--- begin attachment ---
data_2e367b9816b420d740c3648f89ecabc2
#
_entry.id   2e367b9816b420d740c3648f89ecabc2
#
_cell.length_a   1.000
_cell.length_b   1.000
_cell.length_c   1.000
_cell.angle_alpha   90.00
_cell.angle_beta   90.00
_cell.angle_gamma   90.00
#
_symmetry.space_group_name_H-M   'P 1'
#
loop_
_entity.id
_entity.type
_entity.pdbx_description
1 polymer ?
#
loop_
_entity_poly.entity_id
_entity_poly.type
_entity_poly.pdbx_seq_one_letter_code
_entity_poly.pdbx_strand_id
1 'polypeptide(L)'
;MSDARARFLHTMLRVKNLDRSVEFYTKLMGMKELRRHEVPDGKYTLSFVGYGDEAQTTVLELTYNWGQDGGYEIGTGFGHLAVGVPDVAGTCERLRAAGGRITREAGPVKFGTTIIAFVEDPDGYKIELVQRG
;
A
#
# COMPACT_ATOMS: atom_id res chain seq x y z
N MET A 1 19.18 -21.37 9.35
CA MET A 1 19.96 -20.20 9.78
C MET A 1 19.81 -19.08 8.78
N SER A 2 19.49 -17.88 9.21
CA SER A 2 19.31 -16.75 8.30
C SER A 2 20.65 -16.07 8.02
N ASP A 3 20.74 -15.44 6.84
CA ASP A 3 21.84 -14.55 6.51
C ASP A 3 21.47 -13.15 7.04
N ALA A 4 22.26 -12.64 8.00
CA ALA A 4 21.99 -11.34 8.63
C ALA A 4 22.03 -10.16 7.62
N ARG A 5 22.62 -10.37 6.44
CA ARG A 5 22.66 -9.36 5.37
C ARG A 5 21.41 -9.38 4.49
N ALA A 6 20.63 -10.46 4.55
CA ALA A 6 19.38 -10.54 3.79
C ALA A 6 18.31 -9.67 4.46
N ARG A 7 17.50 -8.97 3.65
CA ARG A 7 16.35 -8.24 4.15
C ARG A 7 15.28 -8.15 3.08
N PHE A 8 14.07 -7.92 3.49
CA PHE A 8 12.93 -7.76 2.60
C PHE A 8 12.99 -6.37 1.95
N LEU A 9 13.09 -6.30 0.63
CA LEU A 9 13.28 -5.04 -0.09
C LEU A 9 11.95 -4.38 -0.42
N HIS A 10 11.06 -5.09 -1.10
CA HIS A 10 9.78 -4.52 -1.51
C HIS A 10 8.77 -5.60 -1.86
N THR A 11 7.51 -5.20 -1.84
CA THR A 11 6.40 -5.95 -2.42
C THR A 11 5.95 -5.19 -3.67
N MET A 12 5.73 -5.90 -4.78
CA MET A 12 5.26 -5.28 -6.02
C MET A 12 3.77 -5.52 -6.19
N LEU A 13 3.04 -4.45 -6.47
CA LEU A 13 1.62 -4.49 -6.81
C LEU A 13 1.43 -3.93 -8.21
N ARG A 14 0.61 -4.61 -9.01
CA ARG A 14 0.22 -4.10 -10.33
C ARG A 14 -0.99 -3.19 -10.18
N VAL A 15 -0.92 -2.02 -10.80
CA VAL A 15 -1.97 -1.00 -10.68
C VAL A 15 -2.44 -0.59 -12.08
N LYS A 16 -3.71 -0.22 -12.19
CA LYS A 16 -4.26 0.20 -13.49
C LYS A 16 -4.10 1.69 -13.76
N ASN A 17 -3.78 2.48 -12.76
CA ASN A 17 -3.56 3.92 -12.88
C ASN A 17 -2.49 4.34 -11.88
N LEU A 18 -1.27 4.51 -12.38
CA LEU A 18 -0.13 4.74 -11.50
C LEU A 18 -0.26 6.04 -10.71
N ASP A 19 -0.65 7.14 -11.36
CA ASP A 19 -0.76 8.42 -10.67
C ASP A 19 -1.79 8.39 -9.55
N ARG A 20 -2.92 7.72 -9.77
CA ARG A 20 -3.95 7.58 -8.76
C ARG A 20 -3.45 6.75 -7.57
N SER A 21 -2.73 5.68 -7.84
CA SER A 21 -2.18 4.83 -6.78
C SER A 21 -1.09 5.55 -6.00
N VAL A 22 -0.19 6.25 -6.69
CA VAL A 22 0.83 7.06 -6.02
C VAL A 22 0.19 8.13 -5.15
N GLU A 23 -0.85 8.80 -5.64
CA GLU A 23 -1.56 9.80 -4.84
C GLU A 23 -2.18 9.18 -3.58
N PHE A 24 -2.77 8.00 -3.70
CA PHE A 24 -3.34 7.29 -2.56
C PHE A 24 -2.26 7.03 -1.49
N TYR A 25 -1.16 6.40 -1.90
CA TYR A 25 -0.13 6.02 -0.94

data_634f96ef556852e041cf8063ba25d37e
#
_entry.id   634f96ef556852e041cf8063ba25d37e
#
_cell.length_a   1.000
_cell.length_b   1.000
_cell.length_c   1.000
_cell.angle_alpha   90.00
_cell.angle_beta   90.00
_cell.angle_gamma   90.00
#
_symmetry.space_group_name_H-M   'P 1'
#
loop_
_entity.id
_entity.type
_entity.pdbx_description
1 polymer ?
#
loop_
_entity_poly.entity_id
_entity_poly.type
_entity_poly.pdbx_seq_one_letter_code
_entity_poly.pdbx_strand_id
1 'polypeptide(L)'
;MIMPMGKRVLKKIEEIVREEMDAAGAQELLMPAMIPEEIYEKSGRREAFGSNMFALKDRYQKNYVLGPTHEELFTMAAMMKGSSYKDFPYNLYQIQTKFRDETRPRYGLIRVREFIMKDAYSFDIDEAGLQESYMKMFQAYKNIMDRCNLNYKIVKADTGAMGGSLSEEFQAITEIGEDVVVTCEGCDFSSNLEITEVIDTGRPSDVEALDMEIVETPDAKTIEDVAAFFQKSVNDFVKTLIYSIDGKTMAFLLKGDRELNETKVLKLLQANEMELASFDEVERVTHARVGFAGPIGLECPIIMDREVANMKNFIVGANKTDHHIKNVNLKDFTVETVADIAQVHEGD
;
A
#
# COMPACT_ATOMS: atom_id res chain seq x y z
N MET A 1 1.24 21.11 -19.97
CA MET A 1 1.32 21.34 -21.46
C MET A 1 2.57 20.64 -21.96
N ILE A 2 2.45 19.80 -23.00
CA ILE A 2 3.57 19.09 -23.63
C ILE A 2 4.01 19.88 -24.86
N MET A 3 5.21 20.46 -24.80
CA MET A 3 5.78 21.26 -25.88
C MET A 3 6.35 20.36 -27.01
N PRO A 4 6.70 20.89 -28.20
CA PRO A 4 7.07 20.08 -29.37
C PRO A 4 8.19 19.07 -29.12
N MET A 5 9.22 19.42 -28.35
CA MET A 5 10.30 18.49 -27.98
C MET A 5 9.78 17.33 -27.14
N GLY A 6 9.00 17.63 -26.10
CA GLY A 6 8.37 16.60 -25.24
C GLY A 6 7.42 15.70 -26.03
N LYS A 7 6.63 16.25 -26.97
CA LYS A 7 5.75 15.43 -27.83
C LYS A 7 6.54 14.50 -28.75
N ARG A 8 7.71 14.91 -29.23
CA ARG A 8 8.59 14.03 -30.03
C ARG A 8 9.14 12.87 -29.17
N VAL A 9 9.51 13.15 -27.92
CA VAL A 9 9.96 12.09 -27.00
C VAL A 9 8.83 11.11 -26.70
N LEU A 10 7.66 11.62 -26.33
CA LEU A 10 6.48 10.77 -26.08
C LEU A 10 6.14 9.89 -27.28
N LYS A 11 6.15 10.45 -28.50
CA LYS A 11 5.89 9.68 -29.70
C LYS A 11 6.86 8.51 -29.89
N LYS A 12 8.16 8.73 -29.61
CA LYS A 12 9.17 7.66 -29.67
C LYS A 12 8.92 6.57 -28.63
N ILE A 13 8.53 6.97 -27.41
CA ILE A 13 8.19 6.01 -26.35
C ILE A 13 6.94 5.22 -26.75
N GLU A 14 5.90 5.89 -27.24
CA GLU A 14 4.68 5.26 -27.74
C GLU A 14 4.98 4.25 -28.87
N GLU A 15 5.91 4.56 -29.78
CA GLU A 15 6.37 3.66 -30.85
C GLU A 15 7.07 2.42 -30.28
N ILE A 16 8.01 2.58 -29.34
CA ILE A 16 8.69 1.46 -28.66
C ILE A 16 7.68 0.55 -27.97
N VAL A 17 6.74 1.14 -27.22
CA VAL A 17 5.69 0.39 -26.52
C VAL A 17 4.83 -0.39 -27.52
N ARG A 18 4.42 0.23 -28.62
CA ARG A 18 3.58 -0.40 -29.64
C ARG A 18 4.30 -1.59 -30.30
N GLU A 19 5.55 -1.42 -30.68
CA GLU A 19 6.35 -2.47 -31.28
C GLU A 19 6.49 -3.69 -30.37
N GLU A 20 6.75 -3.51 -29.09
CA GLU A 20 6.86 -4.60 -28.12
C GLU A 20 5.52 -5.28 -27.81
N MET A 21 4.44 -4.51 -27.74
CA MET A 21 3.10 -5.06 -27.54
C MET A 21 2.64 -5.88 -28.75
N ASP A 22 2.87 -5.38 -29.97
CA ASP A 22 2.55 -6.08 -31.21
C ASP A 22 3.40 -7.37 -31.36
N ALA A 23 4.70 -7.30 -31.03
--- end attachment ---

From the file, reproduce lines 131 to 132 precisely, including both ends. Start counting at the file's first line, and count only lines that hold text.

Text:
;
A